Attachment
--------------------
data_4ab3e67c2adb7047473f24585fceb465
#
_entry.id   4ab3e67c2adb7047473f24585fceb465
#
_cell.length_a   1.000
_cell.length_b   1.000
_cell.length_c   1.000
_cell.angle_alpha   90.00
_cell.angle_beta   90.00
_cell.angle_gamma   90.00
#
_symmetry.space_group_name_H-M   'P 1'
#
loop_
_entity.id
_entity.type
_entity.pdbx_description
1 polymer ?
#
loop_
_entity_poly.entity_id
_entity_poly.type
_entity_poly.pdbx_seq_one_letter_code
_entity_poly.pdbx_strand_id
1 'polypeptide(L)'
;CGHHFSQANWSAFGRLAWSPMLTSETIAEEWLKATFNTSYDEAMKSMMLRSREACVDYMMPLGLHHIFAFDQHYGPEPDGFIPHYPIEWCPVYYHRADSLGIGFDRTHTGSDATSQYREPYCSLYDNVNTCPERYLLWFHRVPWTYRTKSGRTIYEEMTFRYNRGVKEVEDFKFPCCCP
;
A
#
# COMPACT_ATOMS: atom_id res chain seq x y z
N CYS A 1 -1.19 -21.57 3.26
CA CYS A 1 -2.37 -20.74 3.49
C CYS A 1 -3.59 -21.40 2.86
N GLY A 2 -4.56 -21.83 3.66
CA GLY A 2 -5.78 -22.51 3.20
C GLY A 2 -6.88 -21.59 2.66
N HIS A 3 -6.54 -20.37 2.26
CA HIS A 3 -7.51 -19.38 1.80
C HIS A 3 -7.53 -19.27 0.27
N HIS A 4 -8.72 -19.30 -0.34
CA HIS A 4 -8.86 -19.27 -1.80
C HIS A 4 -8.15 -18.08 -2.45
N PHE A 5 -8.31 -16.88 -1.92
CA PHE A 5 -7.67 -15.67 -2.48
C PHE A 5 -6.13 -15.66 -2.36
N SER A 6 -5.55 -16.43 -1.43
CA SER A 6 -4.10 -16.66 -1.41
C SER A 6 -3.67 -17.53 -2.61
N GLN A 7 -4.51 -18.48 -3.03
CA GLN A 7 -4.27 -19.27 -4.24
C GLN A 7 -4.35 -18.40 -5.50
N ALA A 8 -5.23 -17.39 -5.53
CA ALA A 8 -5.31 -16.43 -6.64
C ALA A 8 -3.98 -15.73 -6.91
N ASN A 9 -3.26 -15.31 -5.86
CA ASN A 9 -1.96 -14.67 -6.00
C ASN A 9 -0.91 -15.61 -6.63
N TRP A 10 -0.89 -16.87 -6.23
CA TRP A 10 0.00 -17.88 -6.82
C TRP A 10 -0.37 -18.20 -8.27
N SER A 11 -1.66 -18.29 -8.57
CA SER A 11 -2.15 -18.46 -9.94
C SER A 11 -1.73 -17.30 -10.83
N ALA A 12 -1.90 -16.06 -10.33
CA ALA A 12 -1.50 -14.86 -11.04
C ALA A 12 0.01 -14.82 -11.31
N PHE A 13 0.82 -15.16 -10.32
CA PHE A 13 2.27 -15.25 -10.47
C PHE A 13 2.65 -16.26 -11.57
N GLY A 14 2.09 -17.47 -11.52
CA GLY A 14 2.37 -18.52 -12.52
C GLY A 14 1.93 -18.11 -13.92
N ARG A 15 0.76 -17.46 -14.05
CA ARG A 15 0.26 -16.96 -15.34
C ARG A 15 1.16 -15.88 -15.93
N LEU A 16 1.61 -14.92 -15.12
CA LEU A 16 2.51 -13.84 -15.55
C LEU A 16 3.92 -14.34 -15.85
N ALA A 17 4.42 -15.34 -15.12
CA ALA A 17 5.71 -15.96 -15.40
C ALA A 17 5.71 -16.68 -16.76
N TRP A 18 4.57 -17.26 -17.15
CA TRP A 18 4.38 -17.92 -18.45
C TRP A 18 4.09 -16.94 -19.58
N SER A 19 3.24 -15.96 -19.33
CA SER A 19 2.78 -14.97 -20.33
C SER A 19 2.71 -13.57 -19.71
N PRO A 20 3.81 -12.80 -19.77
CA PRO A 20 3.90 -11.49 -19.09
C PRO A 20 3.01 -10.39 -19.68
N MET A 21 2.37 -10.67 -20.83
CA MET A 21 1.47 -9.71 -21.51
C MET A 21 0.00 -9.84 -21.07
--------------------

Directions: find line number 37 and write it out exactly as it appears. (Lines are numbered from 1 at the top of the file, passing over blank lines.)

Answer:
N HIS A 3 -6.54 -20.37 2.26